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Development & Access to Information

Access to information is a fundamental requirement that underpins the achievement of all development goals, and the role that libraries play in providing that access is critical in many places around the world. The Development and Access to Information project (DA2I) is a joint project between TASCHA and the International Federation of Library Associations and Institutions (IFLA). This project will demonstrate just how access to information (A2I) and libraries contribute to the achievement of the United Nations (UN) 2030 Development Agenda and the Sustainable Development Goals (SDGs). This work will result in a Development and Access to Information Report that measures progress on the A2I component of the SDGs, informing the work of the library and digital development fields, civil society organizations, and the UN. The report will also feature thought-pieces from leaders in the A2I and library sectors to spotlight key issues. This project and report was conceived as part of the Lyon Declaration on Access to Information and Development in 2014, and the report will be updated and released biannually until 2030.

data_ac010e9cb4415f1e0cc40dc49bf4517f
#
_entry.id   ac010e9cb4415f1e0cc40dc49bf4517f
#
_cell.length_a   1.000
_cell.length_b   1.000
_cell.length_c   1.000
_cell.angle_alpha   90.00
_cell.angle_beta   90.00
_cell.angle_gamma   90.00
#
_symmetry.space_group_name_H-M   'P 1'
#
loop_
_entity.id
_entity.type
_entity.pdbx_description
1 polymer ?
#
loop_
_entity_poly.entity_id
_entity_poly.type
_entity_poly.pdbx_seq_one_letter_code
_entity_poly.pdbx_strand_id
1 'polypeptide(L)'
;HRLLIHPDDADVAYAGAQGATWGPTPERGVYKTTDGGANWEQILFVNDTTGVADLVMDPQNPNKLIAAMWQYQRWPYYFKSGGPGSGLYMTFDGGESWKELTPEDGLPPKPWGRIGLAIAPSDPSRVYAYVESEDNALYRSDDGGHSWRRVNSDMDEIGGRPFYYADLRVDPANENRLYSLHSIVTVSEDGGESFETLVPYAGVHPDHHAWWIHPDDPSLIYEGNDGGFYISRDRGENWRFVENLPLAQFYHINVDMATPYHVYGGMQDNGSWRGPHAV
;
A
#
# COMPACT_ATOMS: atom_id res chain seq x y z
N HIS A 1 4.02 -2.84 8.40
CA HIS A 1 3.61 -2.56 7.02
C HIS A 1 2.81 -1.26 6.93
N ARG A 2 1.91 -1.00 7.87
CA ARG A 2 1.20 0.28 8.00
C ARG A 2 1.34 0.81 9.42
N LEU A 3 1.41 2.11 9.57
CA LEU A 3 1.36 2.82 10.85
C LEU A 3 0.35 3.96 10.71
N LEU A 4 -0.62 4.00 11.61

Impact

  • Impact

The Development and Access to Information (DA2i) Dashboards http://da2i-dashboards.org/ - a data visualization tool that tracks the progress of countries and regions in key indicators related to three areas of meaningful access to information: Connectivity, Freedom, and Gender Equity.

The dashboards are a useful tool for researchers, social organizations, policy-makers, public libraries, activists, and communities, allowing them to explore connectivity, freedom and gender equity trends at the country level. They reflect our commitment to make knowledge more democratic and science more open and accessible to everyone.

DA2i Dashboards FAQs: